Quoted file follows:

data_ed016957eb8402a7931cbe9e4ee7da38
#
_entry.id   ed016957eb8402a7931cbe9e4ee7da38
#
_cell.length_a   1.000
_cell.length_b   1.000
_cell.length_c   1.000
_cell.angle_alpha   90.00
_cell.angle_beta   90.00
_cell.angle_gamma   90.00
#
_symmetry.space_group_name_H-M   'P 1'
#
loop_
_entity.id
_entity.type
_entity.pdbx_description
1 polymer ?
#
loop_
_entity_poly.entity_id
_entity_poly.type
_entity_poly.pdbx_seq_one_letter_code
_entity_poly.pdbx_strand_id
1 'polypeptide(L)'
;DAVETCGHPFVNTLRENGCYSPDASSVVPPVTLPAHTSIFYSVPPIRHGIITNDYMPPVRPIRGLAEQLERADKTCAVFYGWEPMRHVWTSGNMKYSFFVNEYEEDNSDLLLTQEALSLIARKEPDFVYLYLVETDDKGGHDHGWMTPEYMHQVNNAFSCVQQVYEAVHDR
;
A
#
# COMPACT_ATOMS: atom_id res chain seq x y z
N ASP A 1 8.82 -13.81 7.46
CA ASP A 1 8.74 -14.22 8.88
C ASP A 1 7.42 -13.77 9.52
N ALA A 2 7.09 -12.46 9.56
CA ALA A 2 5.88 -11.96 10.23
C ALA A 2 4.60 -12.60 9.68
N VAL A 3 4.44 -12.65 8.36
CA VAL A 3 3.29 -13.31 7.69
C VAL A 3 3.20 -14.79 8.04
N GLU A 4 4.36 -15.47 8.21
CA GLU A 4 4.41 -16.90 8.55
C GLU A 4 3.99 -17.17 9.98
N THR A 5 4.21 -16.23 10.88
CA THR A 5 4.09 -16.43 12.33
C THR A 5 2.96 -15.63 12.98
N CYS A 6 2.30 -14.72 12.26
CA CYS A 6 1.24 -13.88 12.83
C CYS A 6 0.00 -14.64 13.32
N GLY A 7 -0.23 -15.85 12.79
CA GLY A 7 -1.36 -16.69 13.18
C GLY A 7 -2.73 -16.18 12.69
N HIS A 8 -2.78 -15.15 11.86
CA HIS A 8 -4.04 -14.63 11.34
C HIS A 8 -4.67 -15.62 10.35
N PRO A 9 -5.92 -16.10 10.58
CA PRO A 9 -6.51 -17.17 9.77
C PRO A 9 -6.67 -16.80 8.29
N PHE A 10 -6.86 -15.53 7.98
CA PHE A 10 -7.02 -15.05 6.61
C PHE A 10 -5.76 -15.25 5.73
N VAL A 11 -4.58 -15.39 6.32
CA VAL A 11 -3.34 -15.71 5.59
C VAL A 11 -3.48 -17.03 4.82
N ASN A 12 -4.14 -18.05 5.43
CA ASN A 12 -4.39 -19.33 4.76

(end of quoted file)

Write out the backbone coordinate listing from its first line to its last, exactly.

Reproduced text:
data_ed016957eb8402a7931cbe9e4ee7da38
#
_entry.id   ed016957eb8402a7931cbe9e4ee7da38
#
_cell.length_a   1.000
_cell.length_b   1.000
_cell.length_c   1.000
_cell.angle_alpha   90.00
_cell.angle_beta   90.00
_cell.angle_gamma   90.00
#
_symmetry.space_group_name_H-M   'P 1'
#
loop_
_entity.id
_entity.type
_entity.pdbx_description
1 polymer ?
#
loop_
_entity_poly.entity_id
_entity_poly.type
_entity_poly.pdbx_seq_one_letter_code
_entity_poly.pdbx_strand_id
1 'polypeptide(L)'
;DAVETCGHPFVNTLRENGCYSPDASSVVPPVTLPAHTSIFYSVPPIRHGIITNDYMPPVRPIRGLAEQLERADKTCAVFYGWEPMRHVWTSGNMKYSFFVNEYEEDNSDLLLTQEALSLIARKEPDFVYLYLVETDDKGGHDHGWMTPEYMHQVNNAFSCVQQVYEAVHDR
;
A
#
# COMPACT_ATOMS: atom_id res chain seq x y z
N ASP A 1 8.82 -13.81 7.46
CA ASP A 1 8.74 -14.22 8.88
C ASP A 1 7.42 -13.77 9.52
N ALA A 2 7.09 -12.46 9.56
CA ALA A 2 5.88 -11.96 10.23
C ALA A 2 4.60 -12.60 9.68
N VAL A 3 4.44 -12.65 8.36
CA VAL A 3 3.29 -13.31 7.69
C VAL A 3 3.20 -14.79 8.04
N GLU A 4 4.36 -15.47 8.21
CA GLU A 4 4.41 -16.90 8.55
C GLU A 4 3.99 -17.17 9.98
N THR A 5 4.21 -16.23 10.88
CA THR A 5 4.09 -16.43 12.33
C THR A 5 2.96 -15.63 12.98
N CYS A 6 2.30 -14.72 12.26
CA CYS A 6 1.24 -13.88 12.83
C CYS A 6 0.00 -14.64 13.32
N GLY A 7 -0.23 -15.85 12.79
CA GLY A 7 -1.36 -16.69 13.18
C GLY A 7 -2.73 -16.18 12.69
N HIS A 8 -2.78 -15.15 11.86
CA HIS A 8 -4.04 -14.63 11.34
C HIS A 8 -4.67 -15.62 10.35
N PRO A 9 -5.92 -16.10 10.58
CA PRO A 9 -6.51 -17.17 9.77
C PRO A 9 -6.67 -16.80 8.29
N PHE A 10 -6.86 -15.53 7.98
CA PHE A 10 -7.02 -15.05 6.61
C PHE A 10 -5.76 -15.25 5.73
N VAL A 11 -4.58 -15.39 6.32
CA VAL A 11 -3.34 -15.71 5.59
C VAL A 11 -3.48 -17.03 4.82
N ASN A 12 -4.14 -18.05 5.43
CA ASN A 12 -4.39 -19.33 4.76